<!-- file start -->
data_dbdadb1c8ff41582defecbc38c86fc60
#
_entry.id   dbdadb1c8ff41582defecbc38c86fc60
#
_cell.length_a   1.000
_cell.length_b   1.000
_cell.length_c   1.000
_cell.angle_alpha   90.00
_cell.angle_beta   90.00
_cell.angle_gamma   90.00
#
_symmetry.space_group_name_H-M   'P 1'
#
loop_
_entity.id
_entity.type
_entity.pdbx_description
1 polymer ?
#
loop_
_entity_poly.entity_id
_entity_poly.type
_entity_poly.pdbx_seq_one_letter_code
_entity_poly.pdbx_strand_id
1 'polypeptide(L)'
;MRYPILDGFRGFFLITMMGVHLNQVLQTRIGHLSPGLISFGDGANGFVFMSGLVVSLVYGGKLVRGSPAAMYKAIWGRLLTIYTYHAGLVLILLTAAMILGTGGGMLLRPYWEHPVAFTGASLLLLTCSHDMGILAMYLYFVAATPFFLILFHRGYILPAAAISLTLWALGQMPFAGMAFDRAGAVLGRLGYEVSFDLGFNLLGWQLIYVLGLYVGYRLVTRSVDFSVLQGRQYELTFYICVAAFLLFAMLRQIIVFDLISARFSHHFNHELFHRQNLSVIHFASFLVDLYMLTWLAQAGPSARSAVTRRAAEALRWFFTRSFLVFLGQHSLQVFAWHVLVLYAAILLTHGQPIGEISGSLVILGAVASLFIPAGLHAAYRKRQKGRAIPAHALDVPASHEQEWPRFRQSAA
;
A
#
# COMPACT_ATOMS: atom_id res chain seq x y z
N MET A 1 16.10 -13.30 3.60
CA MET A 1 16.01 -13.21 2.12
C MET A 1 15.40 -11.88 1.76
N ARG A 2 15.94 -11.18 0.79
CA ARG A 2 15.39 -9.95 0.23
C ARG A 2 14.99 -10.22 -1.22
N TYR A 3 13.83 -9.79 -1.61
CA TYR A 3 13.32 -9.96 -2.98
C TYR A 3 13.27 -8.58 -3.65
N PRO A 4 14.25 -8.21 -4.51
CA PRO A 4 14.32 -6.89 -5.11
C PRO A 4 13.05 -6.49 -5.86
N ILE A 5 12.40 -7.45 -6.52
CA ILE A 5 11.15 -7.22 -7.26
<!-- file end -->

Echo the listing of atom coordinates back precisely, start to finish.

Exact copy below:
data_dbdadb1c8ff41582defecbc38c86fc60
#
_entry.id   dbdadb1c8ff41582defecbc38c86fc60
#
_cell.length_a   1.000
_cell.length_b   1.000
_cell.length_c   1.000
_cell.angle_alpha   90.00
_cell.angle_beta   90.00
_cell.angle_gamma   90.00
#
_symmetry.space_group_name_H-M   'P 1'
#
loop_
_entity.id
_entity.type
_entity.pdbx_description
1 polymer ?
#
loop_
_entity_poly.entity_id
_entity_poly.type
_entity_poly.pdbx_seq_one_letter_code
_entity_poly.pdbx_strand_id
1 'polypeptide(L)'
;MRYPILDGFRGFFLITMMGVHLNQVLQTRIGHLSPGLISFGDGANGFVFMSGLVVSLVYGGKLVRGSPAAMYKAIWGRLLTIYTYHAGLVLILLTAAMILGTGGGMLLRPYWEHPVAFTGASLLLLTCSHDMGILAMYLYFVAATPFFLILFHRGYILPAAAISLTLWALGQMPFAGMAFDRAGAVLGRLGYEVSFDLGFNLLGWQLIYVLGLYVGYRLVTRSVDFSVLQGRQYELTFYICVAAFLLFAMLRQIIVFDLISARFSHHFNHELFHRQNLSVIHFASFLVDLYMLTWLAQAGPSARSAVTRRAAEALRWFFTRSFLVFLGQHSLQVFAWHVLVLYAAILLTHGQPIGEISGSLVILGAVASLFIPAGLHAAYRKRQKGRAIPAHALDVPASHEQEWPRFRQSAA
;
A
#
# COMPACT_ATOMS: atom_id res chain seq x y z
N MET A 1 16.10 -13.30 3.60
CA MET A 1 16.01 -13.21 2.12
C MET A 1 15.40 -11.88 1.76
N ARG A 2 15.94 -11.18 0.79
CA ARG A 2 15.39 -9.95 0.23
C ARG A 2 14.99 -10.22 -1.22
N TYR A 3 13.83 -9.79 -1.61
CA TYR A 3 13.32 -9.96 -2.98
C TYR A 3 13.27 -8.58 -3.65
N PRO A 4 14.25 -8.21 -4.51
CA PRO A 4 14.32 -6.89 -5.11
C PRO A 4 13.05 -6.49 -5.86
N ILE A 5 12.40 -7.45 -6.52
CA ILE A 5 11.15 -7.22 -7.26